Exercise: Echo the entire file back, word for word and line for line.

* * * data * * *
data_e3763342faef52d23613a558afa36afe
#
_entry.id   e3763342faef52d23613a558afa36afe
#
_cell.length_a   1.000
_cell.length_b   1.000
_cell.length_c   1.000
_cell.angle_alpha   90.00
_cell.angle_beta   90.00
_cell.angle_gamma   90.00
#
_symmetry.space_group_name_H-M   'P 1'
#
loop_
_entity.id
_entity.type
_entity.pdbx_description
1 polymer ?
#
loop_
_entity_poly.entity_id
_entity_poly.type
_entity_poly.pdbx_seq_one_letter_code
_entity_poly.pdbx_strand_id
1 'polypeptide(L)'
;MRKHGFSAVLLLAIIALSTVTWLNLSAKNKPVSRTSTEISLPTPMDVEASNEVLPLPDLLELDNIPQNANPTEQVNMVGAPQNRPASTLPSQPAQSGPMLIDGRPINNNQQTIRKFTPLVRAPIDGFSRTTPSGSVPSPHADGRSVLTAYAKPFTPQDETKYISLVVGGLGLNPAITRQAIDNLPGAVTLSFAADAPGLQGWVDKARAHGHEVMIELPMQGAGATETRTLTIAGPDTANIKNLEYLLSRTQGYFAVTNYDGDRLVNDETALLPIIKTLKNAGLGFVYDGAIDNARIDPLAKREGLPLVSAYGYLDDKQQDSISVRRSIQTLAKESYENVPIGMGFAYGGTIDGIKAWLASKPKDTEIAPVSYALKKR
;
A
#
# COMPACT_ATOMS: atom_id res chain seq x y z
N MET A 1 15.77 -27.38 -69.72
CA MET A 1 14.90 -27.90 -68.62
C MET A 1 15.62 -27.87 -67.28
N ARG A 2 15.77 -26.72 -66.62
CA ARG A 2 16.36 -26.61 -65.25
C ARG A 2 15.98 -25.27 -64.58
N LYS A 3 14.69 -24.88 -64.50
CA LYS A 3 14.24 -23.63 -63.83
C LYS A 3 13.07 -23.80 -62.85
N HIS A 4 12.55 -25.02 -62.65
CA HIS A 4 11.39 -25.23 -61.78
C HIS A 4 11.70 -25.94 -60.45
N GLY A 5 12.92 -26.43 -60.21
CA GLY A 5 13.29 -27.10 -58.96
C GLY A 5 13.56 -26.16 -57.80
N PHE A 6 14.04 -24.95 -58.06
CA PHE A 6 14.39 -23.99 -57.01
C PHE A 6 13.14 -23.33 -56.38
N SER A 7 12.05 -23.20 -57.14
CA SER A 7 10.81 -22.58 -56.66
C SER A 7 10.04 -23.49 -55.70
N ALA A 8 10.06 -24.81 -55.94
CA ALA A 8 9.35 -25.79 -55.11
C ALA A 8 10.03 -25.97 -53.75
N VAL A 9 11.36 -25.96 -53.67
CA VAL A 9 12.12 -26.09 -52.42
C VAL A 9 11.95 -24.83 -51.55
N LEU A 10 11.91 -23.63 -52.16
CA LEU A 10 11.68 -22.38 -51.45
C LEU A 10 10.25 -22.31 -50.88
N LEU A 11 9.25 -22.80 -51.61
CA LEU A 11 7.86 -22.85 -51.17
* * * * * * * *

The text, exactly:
data_e3763342faef52d23613a558afa36afe
#
_entry.id   e3763342faef52d23613a558afa36afe
#
_cell.length_a   1.000
_cell.length_b   1.000
_cell.length_c   1.000
_cell.angle_alpha   90.00
_cell.angle_beta   90.00
_cell.angle_gamma   90.00
#
_symmetry.space_group_name_H-M   'P 1'
#
loop_
_entity.id
_entity.type
_entity.pdbx_description
1 polymer ?
#
loop_
_entity_poly.entity_id
_entity_poly.type
_entity_poly.pdbx_seq_one_letter_code
_entity_poly.pdbx_strand_id
1 'polypeptide(L)'
;MRKHGFSAVLLLAIIALSTVTWLNLSAKNKPVSRTSTEISLPTPMDVEASNEVLPLPDLLELDNIPQNANPTEQVNMVGAPQNRPASTLPSQPAQSGPMLIDGRPINNNQQTIRKFTPLVRAPIDGFSRTTPSGSVPSPHADGRSVLTAYAKPFTPQDETKYISLVVGGLGLNPAITRQAIDNLPGAVTLSFAADAPGLQGWVDKARAHGHEVMIELPMQGAGATETRTLTIAGPDTANIKNLEYLLSRTQGYFAVTNYDGDRLVNDETALLPIIKTLKNAGLGFVYDGAIDNARIDPLAKREGLPLVSAYGYLDDKQQDSISVRRSIQTLAKESYENVPIGMGFAYGGTIDGIKAWLASKPKDTEIAPVSYALKKR
;
A
#
# COMPACT_ATOMS: atom_id res chain seq x y z
N MET A 1 15.77 -27.38 -69.72
CA MET A 1 14.90 -27.90 -68.62
C MET A 1 15.62 -27.87 -67.28
N ARG A 2 15.77 -26.72 -66.62
CA ARG A 2 16.36 -26.61 -65.25
C ARG A 2 15.98 -25.27 -64.58
N LYS A 3 14.69 -24.88 -64.50
CA LYS A 3 14.24 -23.63 -63.83
C LYS A 3 13.07 -23.80 -62.85
N HIS A 4 12.55 -25.02 -62.65
CA HIS A 4 11.39 -25.23 -61.78
C HIS A 4 11.70 -25.94 -60.45
N GLY A 5 12.92 -26.43 -60.21
CA GLY A 5 13.29 -27.10 -58.96
C GLY A 5 13.56 -26.16 -57.80
N PHE A 6 14.04 -24.95 -58.06
CA PHE A 6 14.39 -23.99 -57.01
C PHE A 6 13.14 -23.33 -56.38
N SER A 7 12.05 -23.20 -57.14
CA SER A 7 10.81 -22.58 -56.66
C SER A 7 10.04 -23.49 -55.70
N ALA A 8 10.06 -24.81 -55.94
CA ALA A 8 9.35 -25.79 -55.11
C ALA A 8 10.03 -25.97 -53.75
N VAL A 9 11.36 -25.96 -53.67
CA VAL A 9 12.12 -26.09 -52.42
C VAL A 9 11.95 -24.83 -51.55
N LEU A 10 11.91 -23.63 -52.16
CA LEU A 10 11.68 -22.38 -51.45
C LEU A 10 10.25 -22.31 -50.88
N LEU A 11 9.25 -22.80 -51.61
CA LEU A 11 7.86 -22.85 -51.17